The United States supported training that provided logistical and technical assistance to local anticorruption committees that engaged civilian, judicial, religious, and military authorities in the anticorruption effort. Activities in this sector continued to reduce economic barriers to transport and commerce along the Congo River and sought to end the misuse of public resources and the culture of criminal impunity.
The United States focused much of its efforts on assisting the government and NGOs in addressing human rights abuses and aiding victims of those abuses. The United States participated in several multidonor commissions that addressed human rights abuses by the military. In addition, multiple US-funded NGOs provided legal support and other services for survivors of gender-based violence. US grantees expanded support to more than 10,000 female survivors of torture, rape, and abduction, particularly to assist victims in pursuing legal and judicial strategies. Other activities by US grantees included strengthening technical capacity among prosecutors, building public and official awareness of such crimes, and advocating an end to sexual and gender-based violence through policy reform. In Maniema Province, one US-funded NGO helped torture victims receive legal assistance during the year and organized workshops to disseminate copies of legislation and international agreements on human, women's, and children's rights. Another US-funded NGO in South Kivu Province aided 246 victims of sexual violence by providing medical help, trauma counseling, and training in human rights advocacy and education.
A variety of national and international NGOs received US technical assistance and training to deal with the growing problem of separated and abandoned children. Many of these youths were stigmatized and unable to reintegrate into their communities because they were once child soldiers, gang members, internally displaced, child laborers, accused of witchcraft, or have disabilities. The United States worked to prevent child abandonment by establishing Child Protection Networks, assisting economic development in at-risk areas, and rehabilitating schools.
The United States funded a regional initiative to demobilize and rehabilitate child soldiers and reintegrate them into their communities. During the year approximately 7,000 former child combatants were demobilized, in part through this initiative. This program addressed the many needs of child soldiers through legislation and monitoring mechanisms and by strengthening the capacity of government institutions to help former child combatants. It also supported the economic reintegration of former child combatants through education, training, financial support, and community-strengthening.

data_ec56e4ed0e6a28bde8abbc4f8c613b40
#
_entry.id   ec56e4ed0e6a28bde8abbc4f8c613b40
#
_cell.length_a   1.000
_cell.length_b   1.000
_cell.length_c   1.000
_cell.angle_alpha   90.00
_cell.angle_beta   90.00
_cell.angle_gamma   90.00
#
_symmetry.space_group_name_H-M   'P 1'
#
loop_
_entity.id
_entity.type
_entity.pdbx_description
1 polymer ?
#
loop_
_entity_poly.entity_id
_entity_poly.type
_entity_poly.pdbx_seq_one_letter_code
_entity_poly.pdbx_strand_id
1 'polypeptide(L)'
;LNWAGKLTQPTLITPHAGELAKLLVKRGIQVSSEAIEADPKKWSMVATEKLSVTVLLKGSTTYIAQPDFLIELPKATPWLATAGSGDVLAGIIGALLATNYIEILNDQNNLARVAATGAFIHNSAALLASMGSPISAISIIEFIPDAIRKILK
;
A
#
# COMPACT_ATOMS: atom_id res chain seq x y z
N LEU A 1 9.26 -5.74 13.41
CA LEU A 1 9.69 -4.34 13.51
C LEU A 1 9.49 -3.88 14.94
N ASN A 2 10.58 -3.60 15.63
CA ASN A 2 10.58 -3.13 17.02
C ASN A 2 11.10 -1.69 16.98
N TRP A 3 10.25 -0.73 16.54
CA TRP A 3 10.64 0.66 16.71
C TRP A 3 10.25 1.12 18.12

Activities to enhance labor rights received support through US funding of initiatives that promoted industrial harmony and conflict resolution. One program worked with employers, the government, and unions to settle differences and disputes.
Cote d'Ivoire is a democratic republic. In 2000 Laurent Gbagbo, candidate of the Ivorian People's Front, became the country's third elected president. The election, which excluded two major parties, was marred by significant violence and irregularities. The country remained divided between the government-controlled south and the rebel New Forces-held north. The government's human rights record remained poor. The following human rights abuses were reported: restriction of citizens' right to change their government; arbitrary killings, including summary executions, by security forces, pro-government militias, and student groups; disappearances; torture and other cruel, inhuman, or degrading treatment and punishment by security forces, progovernment militias, and a student group; deplorable prison and detention center conditions; security force impunity; arbitrary arrest and detention; denial of fair public trial; arbitrary interference with privacy; police harassment and abuse of non-citizen Africans; restrictions on freedoms of speech, press, peaceful assembly, association, and movement; official corruption; discrimination and violence against women; female genital mutilation; child abuse and exploitation; trafficking in persons; forced labor, including by children, and child labor. Rebels were responsible for arbitrary killings, disappearances, arbitrary arrest and detention, rape, and ad hoc justice.
The U.S. strategy to promote human rights and democracy included support for national reconciliation, strengthening of the democratic process and civil society, and combating trafficking in persons and child labor. The ambassador regularly engaged the president, all political parties, and rebels to advance the political process, reconcile the country, and support free and fair elections scheduled for October 2007.